AT the inauguration of the Hanifa Suleman Dawood Centre of Oncology, the director of SIUT, Dr Adib Rizvi, promised to launch a movement against the spiralling prices of drugs. His concern at what can be described as the anti-social strategies of pharmaceutical manufacturers is quite valid.

The Sindh Institute of Urology and Transplantation in Karachi, prescribing to the maxim ‘health is the birthright of every man’, provides free medical treatment to every patient who enters its portal.

Since the bulk of SIUT’s budget comes from public donations and it is always looking around for funds, it has to be extra mindful of its spending. It is, therefore, worrying for it that 38 per cent of its budget goes towards financing the cost of medicines alone. This trend is nothing unusual. The Pakistan Association of Mental Health, which runs a free clinic for indigent patients and provides drugs free of charge to quite a substantial number of patients, spends 25 per cent of its budget on medicines. It may be noted that PAMH’s formulary includes only the lower-priced items.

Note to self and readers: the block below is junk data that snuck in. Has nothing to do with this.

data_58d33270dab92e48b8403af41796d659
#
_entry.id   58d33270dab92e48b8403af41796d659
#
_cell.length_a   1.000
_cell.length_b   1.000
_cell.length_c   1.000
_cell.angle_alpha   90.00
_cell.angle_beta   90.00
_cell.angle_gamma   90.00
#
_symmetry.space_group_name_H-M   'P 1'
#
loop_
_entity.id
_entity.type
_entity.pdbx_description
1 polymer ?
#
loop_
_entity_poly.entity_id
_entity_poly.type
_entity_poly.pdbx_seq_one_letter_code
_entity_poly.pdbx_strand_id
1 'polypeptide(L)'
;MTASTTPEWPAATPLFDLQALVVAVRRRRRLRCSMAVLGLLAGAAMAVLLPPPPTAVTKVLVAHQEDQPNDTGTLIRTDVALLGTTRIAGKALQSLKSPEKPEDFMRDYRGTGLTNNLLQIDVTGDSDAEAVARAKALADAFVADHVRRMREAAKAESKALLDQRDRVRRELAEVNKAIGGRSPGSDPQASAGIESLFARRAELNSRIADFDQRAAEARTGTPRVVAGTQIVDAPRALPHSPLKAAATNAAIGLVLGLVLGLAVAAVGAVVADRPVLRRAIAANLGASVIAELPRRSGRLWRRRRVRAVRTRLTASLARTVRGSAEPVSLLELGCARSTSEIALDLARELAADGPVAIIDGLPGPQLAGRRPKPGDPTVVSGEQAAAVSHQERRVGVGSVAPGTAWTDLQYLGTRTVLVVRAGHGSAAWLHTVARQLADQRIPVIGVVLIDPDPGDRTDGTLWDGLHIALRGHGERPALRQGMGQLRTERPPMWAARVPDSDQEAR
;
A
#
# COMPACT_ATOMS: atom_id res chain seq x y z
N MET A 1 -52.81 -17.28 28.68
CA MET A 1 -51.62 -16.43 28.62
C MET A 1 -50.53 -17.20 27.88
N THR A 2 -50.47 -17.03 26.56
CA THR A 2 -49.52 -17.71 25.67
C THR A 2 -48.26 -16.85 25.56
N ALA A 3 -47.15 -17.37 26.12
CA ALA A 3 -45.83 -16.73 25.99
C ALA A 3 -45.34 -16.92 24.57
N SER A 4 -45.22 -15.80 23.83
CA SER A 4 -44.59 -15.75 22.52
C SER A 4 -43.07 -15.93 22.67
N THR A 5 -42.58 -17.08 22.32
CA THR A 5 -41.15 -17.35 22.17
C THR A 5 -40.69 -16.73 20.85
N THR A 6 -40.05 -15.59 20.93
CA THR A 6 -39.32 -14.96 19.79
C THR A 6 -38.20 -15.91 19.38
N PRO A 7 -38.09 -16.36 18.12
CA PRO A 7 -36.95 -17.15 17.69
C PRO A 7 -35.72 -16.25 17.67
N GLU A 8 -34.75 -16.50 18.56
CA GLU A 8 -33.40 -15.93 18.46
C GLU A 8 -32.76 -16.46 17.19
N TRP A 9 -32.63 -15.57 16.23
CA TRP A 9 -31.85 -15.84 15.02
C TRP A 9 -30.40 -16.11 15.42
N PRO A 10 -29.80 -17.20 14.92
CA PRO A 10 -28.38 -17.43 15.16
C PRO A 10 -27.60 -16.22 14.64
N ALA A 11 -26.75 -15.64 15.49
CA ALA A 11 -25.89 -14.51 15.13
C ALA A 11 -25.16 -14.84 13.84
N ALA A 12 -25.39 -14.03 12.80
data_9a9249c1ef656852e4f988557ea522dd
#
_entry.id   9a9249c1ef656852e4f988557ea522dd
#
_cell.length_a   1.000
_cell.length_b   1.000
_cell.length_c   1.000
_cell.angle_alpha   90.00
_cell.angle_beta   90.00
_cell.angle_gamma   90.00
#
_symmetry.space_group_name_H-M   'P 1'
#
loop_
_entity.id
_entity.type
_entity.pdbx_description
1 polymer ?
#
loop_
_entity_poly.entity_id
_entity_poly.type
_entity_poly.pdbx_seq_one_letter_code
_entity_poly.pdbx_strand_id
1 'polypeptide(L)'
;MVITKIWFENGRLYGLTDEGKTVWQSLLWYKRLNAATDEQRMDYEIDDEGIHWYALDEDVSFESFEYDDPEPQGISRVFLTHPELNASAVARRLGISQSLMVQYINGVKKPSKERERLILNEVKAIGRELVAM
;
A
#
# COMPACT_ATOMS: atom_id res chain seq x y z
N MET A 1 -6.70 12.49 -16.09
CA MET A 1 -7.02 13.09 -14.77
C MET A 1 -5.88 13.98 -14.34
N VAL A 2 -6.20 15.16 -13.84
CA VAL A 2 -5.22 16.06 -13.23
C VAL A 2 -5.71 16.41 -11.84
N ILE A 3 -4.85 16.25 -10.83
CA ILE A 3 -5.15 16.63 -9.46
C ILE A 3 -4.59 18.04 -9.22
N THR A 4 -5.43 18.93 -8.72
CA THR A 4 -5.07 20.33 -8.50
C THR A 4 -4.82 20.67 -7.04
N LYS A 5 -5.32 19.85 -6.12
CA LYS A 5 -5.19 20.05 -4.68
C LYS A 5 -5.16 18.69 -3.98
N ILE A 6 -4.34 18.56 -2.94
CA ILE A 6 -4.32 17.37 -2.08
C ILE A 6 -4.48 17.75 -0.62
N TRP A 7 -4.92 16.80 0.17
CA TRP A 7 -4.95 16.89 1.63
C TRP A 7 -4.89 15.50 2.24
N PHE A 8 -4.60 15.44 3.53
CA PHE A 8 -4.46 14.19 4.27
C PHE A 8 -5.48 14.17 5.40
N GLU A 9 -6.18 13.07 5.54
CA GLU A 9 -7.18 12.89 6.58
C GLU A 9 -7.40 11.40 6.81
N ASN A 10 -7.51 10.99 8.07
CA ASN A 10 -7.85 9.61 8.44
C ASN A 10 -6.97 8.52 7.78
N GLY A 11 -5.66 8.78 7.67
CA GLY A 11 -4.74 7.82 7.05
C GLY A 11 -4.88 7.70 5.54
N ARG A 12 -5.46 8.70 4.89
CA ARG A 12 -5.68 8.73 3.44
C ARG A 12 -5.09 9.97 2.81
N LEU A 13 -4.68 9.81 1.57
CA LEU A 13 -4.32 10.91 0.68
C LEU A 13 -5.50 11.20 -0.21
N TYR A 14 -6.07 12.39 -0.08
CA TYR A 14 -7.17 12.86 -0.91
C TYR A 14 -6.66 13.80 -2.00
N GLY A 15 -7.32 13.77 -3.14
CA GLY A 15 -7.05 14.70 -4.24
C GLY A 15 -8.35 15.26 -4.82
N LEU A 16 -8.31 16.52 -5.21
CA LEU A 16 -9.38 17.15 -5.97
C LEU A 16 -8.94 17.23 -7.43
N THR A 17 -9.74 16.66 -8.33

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Foreign policy in the line of fire

By Zubeida Mustafa
Source: Dawn

WHEN an army general, who seized power through a coup to become the head of state, goes on to write a book — wearing all three hats at the same time — what does he produce? A book that brings him in the line of fire of friends and foes alike.

President Pervez Musharraf, whose memoir In the Line of Fire was launched with great fanfare in New York on Monday, may now find that the principle of academia, “publish or perish”, does not really hold true for a sitting president.